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Obama Offers Message Of Resilience After Boston Attacks


We stand with you. That was President Obama's promise to Boston today. He delivered a message of strength and resilience at an inter-faith service in Boston's towering Cathedral of the Holy Cross. NPR's Ari Shapiro was there.

ARI SHAPIRO, BYLINE: One of the first to speak at today's service was Boston Mayor Tom Menino. Still recovering from leg surgery, he struggled out of his wheelchair to stand and speak, a living symbol of this city's refusal to give up in the face of pain.

MAYOR TOM MENINO: I'm telling you, no thing can defeat the heart of this city. Nothing. Nothing will take us down because we take care of one another.

SHAPIRO: That promise of solidarity and resilience was the message of the day. Governor Deval Patrick drew cheers when he said Massachusetts invented America.

GOVERNOR DEVAL PATRICK: In a dark hour, so many of you showed so many of us that darkness cannot drive out darkness, as Dr. King said. Only light can do that.

SHAPIRO: Patrick introduced his friend, the president of the United States, who talked about the beautiful morning that dawned in Boston the day of the attacks.

PRESIDENT BARACK OBAMA: A day that explains why a poet once wrote that this town is not just a capital, not just a place. Boston, he said, is the perfect state of grace.

SHAPIRO: Obama said that an attack on Boston feels personal and then he talked about the three people who died when the bombs went off, including eight-year-old Martin Richard.

OBAMA: And we're left with two enduring images of this little boy: forever smiling for his beloved Bruins, and forever expressing a wish he made on a little poster board: no more hurting people. Peace.

SHAPIRO: Then the president spoke to the people in hospital rooms across this city still recovering from the blast, watching him on TV.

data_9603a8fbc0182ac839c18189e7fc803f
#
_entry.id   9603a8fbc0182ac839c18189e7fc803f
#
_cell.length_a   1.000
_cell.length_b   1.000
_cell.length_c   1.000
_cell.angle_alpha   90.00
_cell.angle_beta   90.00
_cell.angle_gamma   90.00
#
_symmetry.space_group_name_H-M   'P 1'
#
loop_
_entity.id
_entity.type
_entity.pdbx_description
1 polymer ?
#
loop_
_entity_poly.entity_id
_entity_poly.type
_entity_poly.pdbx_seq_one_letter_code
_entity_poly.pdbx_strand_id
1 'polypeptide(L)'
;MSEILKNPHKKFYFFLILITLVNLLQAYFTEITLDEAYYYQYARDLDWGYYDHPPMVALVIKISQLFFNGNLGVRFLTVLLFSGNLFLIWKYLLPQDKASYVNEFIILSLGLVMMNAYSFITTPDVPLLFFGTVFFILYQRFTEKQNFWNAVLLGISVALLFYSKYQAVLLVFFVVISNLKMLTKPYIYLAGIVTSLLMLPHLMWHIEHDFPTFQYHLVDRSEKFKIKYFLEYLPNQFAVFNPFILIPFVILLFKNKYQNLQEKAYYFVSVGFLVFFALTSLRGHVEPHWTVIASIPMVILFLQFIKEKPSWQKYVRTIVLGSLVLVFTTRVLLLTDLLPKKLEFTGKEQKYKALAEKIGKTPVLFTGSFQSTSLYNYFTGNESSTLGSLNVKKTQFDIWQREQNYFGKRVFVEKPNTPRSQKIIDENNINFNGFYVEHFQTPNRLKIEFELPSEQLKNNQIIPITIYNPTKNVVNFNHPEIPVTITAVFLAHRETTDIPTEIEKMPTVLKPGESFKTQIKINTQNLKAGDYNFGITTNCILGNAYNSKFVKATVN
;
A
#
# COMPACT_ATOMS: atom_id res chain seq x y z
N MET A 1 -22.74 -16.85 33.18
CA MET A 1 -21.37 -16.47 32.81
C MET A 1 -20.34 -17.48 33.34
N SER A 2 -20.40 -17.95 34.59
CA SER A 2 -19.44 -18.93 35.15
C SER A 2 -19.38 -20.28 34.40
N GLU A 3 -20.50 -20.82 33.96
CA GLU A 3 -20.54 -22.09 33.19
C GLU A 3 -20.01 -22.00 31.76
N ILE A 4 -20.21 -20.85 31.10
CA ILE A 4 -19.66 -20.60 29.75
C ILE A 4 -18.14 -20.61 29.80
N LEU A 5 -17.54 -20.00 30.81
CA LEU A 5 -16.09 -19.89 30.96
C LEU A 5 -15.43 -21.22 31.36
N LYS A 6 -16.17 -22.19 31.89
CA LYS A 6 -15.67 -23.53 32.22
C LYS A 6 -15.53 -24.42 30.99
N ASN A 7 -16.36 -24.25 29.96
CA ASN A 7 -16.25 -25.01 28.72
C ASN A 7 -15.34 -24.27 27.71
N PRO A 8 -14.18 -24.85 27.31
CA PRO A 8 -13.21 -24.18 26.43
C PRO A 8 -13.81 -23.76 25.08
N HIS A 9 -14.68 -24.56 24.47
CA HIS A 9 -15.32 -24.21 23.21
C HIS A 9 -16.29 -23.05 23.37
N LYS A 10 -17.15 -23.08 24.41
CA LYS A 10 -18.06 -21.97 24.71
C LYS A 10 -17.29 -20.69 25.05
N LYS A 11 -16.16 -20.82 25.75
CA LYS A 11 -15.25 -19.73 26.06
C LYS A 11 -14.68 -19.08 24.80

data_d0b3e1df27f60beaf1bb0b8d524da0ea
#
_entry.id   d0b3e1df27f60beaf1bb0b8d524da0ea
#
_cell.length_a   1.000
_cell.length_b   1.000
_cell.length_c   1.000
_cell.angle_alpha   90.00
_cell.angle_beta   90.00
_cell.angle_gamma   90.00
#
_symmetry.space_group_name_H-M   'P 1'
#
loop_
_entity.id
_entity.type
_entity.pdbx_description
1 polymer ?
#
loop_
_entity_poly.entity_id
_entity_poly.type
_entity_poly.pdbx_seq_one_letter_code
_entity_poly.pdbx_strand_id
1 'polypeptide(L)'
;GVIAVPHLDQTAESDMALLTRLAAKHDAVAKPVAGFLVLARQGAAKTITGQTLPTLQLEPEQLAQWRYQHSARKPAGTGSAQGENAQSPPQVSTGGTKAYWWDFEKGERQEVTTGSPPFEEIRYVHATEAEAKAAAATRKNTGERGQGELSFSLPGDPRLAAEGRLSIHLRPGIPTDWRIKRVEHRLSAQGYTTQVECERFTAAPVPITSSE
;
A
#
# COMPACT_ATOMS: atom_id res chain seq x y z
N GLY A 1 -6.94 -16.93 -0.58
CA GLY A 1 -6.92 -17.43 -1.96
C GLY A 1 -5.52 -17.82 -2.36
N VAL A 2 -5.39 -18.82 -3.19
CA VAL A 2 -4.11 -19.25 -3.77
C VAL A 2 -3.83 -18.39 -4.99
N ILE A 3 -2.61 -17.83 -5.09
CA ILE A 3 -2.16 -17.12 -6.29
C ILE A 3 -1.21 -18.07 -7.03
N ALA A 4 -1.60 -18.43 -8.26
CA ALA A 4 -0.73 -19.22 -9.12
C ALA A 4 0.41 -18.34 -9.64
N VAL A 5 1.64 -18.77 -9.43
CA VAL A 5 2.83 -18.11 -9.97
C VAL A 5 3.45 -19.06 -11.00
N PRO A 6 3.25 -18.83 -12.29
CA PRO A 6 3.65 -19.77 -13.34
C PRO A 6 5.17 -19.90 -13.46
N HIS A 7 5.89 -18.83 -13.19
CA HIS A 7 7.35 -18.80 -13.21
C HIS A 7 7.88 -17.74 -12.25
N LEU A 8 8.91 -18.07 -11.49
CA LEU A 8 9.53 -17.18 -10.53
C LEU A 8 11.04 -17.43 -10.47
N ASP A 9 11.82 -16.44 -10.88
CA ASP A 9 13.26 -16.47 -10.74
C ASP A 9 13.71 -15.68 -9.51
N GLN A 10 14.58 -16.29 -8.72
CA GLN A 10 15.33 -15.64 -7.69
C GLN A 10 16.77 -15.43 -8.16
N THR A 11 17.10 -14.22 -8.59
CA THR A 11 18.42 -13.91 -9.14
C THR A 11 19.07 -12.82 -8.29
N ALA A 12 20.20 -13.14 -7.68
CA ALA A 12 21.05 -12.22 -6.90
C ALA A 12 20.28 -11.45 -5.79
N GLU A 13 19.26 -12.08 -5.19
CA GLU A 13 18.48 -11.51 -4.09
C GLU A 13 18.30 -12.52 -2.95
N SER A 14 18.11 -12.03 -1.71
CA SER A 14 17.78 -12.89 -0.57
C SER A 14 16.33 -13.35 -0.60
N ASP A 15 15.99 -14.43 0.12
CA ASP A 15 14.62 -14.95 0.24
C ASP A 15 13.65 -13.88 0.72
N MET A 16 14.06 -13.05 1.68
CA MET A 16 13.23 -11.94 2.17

OBAMA: Your commonwealth is with you. Your country is with you. We will all be with you as you learn to stand and walk and, yes, run again - of that I have no doubt. You will run again.

SHAPIRO: He compared the struggling city and the country to exhausted marathoners near the end of a race.

OBAMA: Like Bill Ifrig, 78 years old, the runner in the orange tank-top who we all saw get knocked down by the blast, we may be momentarily knocked off our feet. But we'll pick ourselves up. We'll keep going. We will finish the race.


SHAPIRO: This was Obama the orator, a man who is famous for his ability to give a speech that, even in a time of mourning, can bring a crowd roaring to its feet. He said, we come together to celebrate life and walk our cities and cheer for our teams.

OBAMA: When the Sox, the Celtics and Patriots or Bruins are champions again, to the chagrin of New York and Chicago fans, the crowds will gather and watch a parade go down Boylston Street. And this time next year, on the third Monday in April, the world will return to this great American city to run harder than ever and to cheer even louder for the 118th Boston Marathon.


SHAPIRO: Then the president left to meet with victims, first-responders and volunteers in person, to thank individually the people he had just valorized on the national stage. Ari Shapiro, NPR News, Boston. Transcript provided by NPR, Copyright NPR.

Ari Shapiro
Ari Shapiro has been one of the hosts of All Things Considered, NPR's award-winning afternoon newsmagazine, since 2015. During his first two years on the program, listenership to All Things Considered grew at an unprecedented rate, with more people tuning in during a typical quarter-hour than any other program on the radio.